| SAN FRANCISCO, March 5
SAN FRANCISCO, March 5 A U.S. jury on Wednesday
convicted a California businessman accused of stealing DuPont
trade secrets to help a state-owned Chinese company
develop a white pigment used in a wide range of products, a U.S.
government spokesman said.
In a San Francisco federal court, jurors found Walter Liew
guilty on multiple counts including conspiracy to commit
economic espionage, a spokesman for the U.S. Department of
An attorney for Liew could not immediately be reached for
U.S. prosecutors contended Liew paid former DuPont engineers
to reveal trade secrets that would help the Chinese company,
Pangang Group, develop a white pigment called chloride-route
titanium dioxide, also known as TiO2. The pigment is used to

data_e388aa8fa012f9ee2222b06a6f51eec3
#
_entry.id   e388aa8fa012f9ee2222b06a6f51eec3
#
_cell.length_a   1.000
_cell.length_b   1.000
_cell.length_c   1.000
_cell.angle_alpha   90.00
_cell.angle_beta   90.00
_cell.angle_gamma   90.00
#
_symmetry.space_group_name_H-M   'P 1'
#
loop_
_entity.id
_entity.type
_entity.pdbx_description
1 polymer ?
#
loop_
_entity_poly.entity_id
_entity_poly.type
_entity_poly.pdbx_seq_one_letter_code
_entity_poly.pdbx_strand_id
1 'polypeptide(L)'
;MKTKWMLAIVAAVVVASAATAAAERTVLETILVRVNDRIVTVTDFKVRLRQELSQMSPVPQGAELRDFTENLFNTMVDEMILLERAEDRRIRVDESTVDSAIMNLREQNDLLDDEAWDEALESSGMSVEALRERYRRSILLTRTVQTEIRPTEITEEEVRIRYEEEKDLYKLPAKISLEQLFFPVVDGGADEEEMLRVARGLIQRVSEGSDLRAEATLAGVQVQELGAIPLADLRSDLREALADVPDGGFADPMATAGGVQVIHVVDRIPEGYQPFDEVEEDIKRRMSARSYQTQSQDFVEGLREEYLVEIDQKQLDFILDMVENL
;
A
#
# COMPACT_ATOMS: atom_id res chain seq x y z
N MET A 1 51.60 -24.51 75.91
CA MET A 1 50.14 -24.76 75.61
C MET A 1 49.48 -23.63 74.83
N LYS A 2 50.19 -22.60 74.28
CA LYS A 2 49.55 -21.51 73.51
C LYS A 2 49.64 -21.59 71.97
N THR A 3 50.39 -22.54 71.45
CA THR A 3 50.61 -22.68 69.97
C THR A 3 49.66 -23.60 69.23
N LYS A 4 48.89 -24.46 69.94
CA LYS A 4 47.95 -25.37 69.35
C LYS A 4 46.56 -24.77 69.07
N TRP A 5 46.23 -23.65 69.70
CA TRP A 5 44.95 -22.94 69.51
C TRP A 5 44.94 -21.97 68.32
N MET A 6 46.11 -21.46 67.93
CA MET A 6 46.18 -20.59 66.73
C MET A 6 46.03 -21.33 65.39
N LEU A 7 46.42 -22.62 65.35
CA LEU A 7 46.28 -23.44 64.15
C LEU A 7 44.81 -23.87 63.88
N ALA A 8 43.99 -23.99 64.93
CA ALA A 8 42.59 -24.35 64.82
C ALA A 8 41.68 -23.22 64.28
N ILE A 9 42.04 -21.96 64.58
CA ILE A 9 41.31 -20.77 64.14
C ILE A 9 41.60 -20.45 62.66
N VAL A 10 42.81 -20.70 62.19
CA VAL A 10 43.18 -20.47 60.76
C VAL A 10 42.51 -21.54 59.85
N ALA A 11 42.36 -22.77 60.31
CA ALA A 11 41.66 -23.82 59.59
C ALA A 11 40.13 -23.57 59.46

make a range of white-tinted products, including paper, paint
Defense attorneys said Liew never intended to benefit the
Chinese government, and that the DuPont materials he handled
were not trade secrets.
The United States has identified industrial spying as a
significant and growing threat. DuPont is the world's largest
producer of TiO2.
Prosecutors also charged Pangang Group, a steel
manufacturer in Sichuan province, in the case, but that
indictment stalled after a U.S. judge ruled that prosecutors'
attempts to notify Pangang of the charges were legally
The case in U.S. District Court, Northern District of
California is United States of America vs. Walter Liew et al.,